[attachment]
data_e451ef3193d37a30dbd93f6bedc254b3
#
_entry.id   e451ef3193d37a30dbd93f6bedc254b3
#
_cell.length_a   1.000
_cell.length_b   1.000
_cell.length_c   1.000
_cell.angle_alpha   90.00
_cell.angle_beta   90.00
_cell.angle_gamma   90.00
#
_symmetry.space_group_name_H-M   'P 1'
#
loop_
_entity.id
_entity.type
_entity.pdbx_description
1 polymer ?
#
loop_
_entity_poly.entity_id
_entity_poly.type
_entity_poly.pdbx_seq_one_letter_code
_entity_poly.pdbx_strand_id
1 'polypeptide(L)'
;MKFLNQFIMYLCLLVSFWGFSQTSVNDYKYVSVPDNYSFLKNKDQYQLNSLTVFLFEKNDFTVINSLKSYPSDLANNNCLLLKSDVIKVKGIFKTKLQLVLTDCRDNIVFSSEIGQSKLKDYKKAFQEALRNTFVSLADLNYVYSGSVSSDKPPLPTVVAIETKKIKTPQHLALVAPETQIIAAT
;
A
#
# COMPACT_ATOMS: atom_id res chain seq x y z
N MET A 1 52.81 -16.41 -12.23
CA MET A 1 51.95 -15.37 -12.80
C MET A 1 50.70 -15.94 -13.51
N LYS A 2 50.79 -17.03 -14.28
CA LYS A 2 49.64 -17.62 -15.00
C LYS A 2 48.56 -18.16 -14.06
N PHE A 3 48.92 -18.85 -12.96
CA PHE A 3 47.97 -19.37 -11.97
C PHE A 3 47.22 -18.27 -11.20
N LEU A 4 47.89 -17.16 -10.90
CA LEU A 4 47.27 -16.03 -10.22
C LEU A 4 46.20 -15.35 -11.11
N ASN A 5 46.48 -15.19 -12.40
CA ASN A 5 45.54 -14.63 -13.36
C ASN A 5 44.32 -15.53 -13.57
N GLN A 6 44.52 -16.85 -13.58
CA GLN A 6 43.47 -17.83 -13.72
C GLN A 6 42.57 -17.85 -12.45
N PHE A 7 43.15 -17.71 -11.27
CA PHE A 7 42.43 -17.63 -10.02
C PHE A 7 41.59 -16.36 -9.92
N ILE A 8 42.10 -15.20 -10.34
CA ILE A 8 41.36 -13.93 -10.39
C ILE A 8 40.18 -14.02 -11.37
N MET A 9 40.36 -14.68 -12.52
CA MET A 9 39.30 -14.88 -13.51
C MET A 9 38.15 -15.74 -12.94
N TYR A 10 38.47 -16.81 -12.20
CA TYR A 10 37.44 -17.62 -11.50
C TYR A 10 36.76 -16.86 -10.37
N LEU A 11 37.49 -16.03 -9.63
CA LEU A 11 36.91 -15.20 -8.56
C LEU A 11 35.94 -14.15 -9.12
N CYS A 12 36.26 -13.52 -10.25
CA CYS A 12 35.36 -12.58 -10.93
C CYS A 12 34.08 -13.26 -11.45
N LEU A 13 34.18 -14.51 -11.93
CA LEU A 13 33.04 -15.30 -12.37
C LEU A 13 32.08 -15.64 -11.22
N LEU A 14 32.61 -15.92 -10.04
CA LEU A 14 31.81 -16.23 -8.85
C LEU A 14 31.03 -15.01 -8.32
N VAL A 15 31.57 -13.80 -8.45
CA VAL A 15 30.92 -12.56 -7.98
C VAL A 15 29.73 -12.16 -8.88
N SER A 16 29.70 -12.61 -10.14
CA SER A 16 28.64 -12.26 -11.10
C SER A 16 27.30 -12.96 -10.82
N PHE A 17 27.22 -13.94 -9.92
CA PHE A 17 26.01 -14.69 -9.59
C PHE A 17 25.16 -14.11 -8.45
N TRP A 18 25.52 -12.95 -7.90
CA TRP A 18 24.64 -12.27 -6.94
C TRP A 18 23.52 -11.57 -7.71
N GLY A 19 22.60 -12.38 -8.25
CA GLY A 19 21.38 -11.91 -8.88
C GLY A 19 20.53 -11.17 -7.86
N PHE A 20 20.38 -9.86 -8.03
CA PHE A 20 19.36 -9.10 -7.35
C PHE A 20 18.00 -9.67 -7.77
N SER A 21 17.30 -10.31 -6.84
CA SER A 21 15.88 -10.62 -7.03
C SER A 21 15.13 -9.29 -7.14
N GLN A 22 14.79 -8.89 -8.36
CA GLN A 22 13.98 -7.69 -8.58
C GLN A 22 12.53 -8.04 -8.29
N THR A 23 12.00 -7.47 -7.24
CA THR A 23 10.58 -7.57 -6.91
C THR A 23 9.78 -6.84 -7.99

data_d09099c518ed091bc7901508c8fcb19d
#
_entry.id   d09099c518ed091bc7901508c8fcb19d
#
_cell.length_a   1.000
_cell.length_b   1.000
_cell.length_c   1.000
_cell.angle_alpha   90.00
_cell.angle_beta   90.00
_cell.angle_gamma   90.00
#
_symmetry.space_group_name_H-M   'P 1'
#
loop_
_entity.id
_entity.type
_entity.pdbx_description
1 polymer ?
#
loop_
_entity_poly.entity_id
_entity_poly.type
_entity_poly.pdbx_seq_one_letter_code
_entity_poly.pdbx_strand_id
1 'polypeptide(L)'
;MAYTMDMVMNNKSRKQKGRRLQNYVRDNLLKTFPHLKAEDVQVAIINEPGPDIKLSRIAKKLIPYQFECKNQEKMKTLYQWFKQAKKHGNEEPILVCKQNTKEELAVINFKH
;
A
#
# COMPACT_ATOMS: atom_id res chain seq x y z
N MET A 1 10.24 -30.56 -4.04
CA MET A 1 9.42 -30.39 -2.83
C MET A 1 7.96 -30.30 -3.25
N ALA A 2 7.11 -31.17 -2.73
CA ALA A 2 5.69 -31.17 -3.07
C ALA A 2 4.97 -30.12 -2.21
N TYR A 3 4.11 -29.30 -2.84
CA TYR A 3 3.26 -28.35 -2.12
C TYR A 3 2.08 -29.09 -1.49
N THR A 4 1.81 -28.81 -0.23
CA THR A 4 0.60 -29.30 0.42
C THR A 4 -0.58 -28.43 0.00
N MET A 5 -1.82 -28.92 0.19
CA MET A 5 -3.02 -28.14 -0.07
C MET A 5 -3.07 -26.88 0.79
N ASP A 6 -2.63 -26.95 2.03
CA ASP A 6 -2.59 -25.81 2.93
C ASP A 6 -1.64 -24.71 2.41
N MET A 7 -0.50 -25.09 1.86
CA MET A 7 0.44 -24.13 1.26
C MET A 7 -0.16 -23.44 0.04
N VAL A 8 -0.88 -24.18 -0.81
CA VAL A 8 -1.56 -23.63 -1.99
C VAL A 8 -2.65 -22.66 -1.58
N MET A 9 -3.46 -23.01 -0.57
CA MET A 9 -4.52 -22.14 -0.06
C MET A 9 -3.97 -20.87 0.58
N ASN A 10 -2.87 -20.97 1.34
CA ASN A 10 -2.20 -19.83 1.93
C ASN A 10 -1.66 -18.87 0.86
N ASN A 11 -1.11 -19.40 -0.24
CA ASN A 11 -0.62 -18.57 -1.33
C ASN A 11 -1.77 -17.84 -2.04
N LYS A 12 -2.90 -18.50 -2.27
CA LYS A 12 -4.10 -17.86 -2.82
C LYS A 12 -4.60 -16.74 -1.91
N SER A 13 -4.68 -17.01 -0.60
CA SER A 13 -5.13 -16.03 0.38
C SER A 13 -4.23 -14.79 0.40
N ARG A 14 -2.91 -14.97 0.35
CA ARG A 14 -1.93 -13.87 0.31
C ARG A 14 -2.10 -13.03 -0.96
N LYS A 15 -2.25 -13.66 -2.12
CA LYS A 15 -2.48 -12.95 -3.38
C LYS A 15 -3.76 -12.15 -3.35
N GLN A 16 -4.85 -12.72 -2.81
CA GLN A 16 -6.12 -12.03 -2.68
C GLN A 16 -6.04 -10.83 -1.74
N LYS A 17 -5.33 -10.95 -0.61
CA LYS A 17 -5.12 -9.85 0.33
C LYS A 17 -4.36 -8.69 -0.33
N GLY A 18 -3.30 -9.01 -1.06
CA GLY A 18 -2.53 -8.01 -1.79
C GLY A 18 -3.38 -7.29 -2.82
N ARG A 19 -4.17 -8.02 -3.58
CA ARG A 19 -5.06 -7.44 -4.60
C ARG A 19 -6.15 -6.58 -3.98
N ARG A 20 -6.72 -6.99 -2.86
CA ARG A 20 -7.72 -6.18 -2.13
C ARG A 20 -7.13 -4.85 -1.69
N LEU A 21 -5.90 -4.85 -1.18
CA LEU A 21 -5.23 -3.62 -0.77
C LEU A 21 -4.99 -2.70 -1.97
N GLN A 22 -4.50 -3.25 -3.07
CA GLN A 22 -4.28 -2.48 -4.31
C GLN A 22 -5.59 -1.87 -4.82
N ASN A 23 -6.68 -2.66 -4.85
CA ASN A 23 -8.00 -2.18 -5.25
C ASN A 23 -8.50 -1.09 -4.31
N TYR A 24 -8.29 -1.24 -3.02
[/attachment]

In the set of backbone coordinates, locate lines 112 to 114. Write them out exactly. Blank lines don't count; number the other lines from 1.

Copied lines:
#
loop_
_entity.id